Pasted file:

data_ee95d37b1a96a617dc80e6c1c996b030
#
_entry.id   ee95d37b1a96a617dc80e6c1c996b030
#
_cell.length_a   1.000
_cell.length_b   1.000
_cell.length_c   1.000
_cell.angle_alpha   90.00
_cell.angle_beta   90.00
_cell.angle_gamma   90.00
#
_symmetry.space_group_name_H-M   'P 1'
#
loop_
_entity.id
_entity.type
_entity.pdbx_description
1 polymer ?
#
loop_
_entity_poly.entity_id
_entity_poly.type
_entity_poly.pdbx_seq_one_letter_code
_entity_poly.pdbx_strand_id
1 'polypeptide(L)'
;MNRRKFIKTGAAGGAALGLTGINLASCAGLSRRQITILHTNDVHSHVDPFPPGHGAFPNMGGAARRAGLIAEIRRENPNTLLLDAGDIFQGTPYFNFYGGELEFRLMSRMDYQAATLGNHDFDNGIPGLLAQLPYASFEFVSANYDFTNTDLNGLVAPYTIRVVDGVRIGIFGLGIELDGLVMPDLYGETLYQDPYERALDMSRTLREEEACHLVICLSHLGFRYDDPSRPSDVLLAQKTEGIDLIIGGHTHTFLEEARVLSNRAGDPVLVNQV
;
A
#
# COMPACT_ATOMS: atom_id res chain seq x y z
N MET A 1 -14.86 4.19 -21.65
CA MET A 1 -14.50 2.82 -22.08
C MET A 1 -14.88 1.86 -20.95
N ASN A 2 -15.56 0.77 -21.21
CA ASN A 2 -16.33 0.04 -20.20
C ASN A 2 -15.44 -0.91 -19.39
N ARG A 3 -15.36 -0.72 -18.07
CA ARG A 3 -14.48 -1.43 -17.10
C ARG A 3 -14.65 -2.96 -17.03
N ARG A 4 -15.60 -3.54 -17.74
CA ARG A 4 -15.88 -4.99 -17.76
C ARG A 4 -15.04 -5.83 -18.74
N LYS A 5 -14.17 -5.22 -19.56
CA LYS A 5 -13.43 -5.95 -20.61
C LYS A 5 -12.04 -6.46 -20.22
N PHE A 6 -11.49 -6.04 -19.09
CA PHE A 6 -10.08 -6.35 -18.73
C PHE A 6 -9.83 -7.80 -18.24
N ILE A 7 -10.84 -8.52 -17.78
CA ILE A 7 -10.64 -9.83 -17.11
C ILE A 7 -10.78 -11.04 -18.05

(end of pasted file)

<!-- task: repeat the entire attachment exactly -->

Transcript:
data_ee95d37b1a96a617dc80e6c1c996b030
#
_entry.id   ee95d37b1a96a617dc80e6c1c996b030
#
_cell.length_a   1.000
_cell.length_b   1.000
_cell.length_c   1.000
_cell.angle_alpha   90.00
_cell.angle_beta   90.00
_cell.angle_gamma   90.00
#
_symmetry.space_group_name_H-M   'P 1'
#
loop_
_entity.id
_entity.type
_entity.pdbx_description
1 polymer ?
#
loop_
_entity_poly.entity_id
_entity_poly.type
_entity_poly.pdbx_seq_one_letter_code
_entity_poly.pdbx_strand_id
1 'polypeptide(L)'
;MNRRKFIKTGAAGGAALGLTGINLASCAGLSRRQITILHTNDVHSHVDPFPPGHGAFPNMGGAARRAGLIAEIRRENPNTLLLDAGDIFQGTPYFNFYGGELEFRLMSRMDYQAATLGNHDFDNGIPGLLAQLPYASFEFVSANYDFTNTDLNGLVAPYTIRVVDGVRIGIFGLGIELDGLVMPDLYGETLYQDPYERALDMSRTLREEEACHLVICLSHLGFRYDDPSRPSDVLLAQKTEGIDLIIGGHTHTFLEEARVLSNRAGDPVLVNQV
;
A
#
# COMPACT_ATOMS: atom_id res chain seq x y z
N MET A 1 -14.86 4.19 -21.65
CA MET A 1 -14.50 2.82 -22.08
C MET A 1 -14.88 1.86 -20.95
N ASN A 2 -15.56 0.77 -21.21
CA ASN A 2 -16.33 0.04 -20.20
C ASN A 2 -15.44 -0.91 -19.39
N ARG A 3 -15.36 -0.72 -18.07
CA ARG A 3 -14.48 -1.43 -17.10
C ARG A 3 -14.65 -2.96 -17.03
N ARG A 4 -15.60 -3.54 -17.74
CA ARG A 4 -15.88 -4.99 -17.76
C ARG A 4 -15.04 -5.83 -18.74
N LYS A 5 -14.17 -5.22 -19.56
CA LYS A 5 -13.43 -5.95 -20.61
C LYS A 5 -12.04 -6.46 -20.22
N PHE A 6 -11.49 -6.04 -19.09
CA PHE A 6 -10.08 -6.35 -18.73
C PHE A 6 -9.83 -7.80 -18.24
N ILE A 7 -10.84 -8.52 -17.78
CA ILE A 7 -10.64 -9.83 -17.11
C ILE A 7 -10.78 -11.04 -18.05